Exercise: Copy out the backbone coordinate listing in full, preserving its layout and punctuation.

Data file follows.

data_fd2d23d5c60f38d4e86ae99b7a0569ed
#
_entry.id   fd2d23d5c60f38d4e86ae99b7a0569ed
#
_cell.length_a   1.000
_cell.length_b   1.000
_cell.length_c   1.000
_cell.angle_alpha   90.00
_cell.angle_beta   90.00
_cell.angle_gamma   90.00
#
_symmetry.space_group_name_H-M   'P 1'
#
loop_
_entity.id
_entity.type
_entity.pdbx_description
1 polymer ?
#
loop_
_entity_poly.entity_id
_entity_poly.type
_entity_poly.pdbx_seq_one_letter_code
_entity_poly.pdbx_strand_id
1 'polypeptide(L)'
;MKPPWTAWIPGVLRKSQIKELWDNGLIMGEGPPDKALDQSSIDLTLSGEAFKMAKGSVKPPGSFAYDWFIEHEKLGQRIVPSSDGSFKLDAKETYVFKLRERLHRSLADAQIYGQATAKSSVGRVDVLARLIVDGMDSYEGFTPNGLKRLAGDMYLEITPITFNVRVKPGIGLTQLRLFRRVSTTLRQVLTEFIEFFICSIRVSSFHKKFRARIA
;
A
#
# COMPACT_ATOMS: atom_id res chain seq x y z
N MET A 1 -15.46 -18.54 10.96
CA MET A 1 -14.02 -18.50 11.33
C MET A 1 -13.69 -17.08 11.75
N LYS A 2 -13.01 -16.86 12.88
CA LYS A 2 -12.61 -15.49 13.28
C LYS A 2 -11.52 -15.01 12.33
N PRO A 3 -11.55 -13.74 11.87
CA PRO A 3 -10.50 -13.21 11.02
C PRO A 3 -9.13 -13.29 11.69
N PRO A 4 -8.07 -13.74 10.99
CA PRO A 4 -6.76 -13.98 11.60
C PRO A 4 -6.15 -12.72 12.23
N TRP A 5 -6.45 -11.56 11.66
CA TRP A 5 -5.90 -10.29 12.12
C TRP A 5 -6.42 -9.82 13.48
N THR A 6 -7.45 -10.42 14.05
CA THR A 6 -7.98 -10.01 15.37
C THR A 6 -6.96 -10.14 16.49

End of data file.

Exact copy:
data_fd2d23d5c60f38d4e86ae99b7a0569ed
#
_entry.id   fd2d23d5c60f38d4e86ae99b7a0569ed
#
_cell.length_a   1.000
_cell.length_b   1.000
_cell.length_c   1.000
_cell.angle_alpha   90.00
_cell.angle_beta   90.00
_cell.angle_gamma   90.00
#
_symmetry.space_group_name_H-M   'P 1'
#
loop_
_entity.id
_entity.type
_entity.pdbx_description
1 polymer ?
#
loop_
_entity_poly.entity_id
_entity_poly.type
_entity_poly.pdbx_seq_one_letter_code
_entity_poly.pdbx_strand_id
1 'polypeptide(L)'
;MKPPWTAWIPGVLRKSQIKELWDNGLIMGEGPPDKALDQSSIDLTLSGEAFKMAKGSVKPPGSFAYDWFIEHEKLGQRIVPSSDGSFKLDAKETYVFKLRERLHRSLADAQIYGQATAKSSVGRVDVLARLIVDGMDSYEGFTPNGLKRLAGDMYLEITPITFNVRVKPGIGLTQLRLFRRVSTTLRQVLTEFIEFFICSIRVSSFHKKFRARIA
;
A
#
# COMPACT_ATOMS: atom_id res chain seq x y z
N MET A 1 -15.46 -18.54 10.96
CA MET A 1 -14.02 -18.50 11.33
C MET A 1 -13.69 -17.08 11.75
N LYS A 2 -13.01 -16.86 12.88
CA LYS A 2 -12.61 -15.49 13.28
C LYS A 2 -11.52 -15.01 12.33
N PRO A 3 -11.55 -13.74 11.87
CA PRO A 3 -10.50 -13.21 11.02
C PRO A 3 -9.13 -13.29 11.69
N PRO A 4 -8.07 -13.74 10.99
CA PRO A 4 -6.76 -13.98 11.60
C PRO A 4 -6.15 -12.72 12.23
N TRP A 5 -6.45 -11.56 11.66
CA TRP A 5 -5.90 -10.29 12.12
C TRP A 5 -6.42 -9.82 13.48
N THR A 6 -7.45 -10.42 14.05
CA THR A 6 -7.98 -10.01 15.37
C THR A 6 -6.96 -10.14 16.49